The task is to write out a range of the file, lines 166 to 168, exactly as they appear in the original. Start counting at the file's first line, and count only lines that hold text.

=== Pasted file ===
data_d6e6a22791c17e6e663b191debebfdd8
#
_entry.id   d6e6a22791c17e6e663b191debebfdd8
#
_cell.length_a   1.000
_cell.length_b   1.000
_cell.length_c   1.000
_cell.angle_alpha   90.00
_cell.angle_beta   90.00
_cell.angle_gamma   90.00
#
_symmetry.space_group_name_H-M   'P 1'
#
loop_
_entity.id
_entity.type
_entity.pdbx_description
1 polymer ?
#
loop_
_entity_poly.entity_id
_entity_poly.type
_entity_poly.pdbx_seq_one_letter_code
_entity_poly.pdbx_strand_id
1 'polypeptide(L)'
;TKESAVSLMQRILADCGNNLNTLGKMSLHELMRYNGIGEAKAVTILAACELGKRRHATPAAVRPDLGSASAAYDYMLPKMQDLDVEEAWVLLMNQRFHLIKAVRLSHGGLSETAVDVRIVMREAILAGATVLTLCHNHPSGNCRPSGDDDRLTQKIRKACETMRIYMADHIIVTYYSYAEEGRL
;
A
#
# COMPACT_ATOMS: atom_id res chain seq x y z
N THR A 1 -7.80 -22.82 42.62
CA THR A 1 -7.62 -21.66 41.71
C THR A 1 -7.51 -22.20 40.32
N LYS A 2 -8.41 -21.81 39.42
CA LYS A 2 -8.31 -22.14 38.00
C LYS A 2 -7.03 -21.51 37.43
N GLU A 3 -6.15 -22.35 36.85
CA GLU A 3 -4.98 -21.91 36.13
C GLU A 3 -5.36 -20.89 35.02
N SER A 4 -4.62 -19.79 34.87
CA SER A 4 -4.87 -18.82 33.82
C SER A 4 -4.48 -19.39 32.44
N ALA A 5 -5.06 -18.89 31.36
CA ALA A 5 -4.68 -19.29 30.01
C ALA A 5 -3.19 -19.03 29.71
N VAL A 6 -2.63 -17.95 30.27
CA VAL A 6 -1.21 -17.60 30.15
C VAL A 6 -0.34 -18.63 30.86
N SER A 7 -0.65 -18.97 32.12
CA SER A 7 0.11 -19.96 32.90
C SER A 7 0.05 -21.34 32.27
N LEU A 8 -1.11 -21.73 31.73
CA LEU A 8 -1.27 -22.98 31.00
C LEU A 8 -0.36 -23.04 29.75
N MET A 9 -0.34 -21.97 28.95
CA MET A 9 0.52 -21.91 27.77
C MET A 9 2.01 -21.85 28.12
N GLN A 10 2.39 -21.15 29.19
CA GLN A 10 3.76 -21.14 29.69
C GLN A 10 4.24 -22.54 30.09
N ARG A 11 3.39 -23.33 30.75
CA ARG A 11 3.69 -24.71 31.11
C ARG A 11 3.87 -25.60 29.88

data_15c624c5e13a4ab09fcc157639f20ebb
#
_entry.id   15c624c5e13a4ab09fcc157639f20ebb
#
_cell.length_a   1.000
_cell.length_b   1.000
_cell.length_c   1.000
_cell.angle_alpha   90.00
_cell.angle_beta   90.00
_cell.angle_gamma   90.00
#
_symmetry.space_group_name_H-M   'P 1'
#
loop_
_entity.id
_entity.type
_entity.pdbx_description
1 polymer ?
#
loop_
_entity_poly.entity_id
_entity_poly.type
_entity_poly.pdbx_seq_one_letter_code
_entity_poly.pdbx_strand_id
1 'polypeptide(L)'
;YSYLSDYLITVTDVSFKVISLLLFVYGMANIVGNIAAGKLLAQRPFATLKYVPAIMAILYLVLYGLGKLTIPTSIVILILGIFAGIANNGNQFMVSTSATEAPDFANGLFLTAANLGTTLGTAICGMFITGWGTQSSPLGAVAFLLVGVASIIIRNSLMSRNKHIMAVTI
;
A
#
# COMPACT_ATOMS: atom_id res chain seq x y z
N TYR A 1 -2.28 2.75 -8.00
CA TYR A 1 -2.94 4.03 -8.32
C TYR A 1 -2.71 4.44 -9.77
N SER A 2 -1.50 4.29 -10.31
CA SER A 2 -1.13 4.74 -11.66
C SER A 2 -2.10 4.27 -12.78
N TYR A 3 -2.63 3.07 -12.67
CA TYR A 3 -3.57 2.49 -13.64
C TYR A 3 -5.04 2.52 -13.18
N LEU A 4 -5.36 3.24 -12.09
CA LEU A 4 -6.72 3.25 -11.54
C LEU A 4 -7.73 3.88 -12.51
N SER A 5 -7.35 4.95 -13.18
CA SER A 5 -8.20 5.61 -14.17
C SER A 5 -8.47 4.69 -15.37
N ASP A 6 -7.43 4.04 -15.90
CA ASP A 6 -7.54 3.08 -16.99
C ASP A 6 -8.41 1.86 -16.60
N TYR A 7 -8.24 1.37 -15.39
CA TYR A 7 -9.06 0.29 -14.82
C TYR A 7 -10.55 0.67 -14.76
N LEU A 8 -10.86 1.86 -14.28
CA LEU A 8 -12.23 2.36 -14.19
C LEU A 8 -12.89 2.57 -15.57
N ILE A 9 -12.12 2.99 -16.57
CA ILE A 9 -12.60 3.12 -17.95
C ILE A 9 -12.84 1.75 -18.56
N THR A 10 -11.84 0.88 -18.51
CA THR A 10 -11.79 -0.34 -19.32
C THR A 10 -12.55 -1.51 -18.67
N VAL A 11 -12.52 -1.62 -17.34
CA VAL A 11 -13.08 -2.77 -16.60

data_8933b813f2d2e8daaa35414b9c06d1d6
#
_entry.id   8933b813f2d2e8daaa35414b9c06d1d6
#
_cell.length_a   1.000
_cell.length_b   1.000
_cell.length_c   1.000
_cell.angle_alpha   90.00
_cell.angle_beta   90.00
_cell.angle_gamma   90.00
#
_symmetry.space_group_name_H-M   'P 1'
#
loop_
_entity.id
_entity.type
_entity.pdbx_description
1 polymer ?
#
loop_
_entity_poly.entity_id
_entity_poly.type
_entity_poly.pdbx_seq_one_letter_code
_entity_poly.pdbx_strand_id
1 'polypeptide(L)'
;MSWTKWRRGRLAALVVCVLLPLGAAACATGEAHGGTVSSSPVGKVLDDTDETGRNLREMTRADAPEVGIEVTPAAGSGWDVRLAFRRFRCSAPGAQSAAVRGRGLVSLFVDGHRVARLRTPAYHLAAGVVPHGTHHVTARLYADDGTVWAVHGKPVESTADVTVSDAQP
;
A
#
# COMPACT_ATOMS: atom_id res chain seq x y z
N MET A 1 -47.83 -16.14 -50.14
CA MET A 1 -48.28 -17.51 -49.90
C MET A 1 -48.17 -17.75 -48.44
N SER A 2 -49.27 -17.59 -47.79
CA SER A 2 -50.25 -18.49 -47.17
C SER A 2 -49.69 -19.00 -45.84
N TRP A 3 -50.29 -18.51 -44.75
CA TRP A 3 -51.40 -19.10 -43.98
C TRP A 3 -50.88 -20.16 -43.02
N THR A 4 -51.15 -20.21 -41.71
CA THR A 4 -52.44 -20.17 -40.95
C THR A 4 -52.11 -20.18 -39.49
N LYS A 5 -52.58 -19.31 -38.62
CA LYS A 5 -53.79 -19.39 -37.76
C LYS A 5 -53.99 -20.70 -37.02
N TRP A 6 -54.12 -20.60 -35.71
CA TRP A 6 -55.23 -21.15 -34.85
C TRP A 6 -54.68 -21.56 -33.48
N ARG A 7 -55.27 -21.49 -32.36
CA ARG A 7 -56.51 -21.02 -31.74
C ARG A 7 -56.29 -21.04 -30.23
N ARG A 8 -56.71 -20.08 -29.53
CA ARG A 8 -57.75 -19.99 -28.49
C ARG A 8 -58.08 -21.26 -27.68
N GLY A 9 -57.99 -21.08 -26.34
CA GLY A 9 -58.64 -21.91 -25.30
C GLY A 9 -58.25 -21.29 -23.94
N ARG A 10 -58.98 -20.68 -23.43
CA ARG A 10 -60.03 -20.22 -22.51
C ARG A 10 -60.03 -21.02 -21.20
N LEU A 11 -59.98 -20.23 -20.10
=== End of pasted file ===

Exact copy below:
CA THR A 4 -52.44 -20.17 -40.95
C THR A 4 -52.11 -20.18 -39.49
N LYS A 5 -52.58 -19.31 -38.62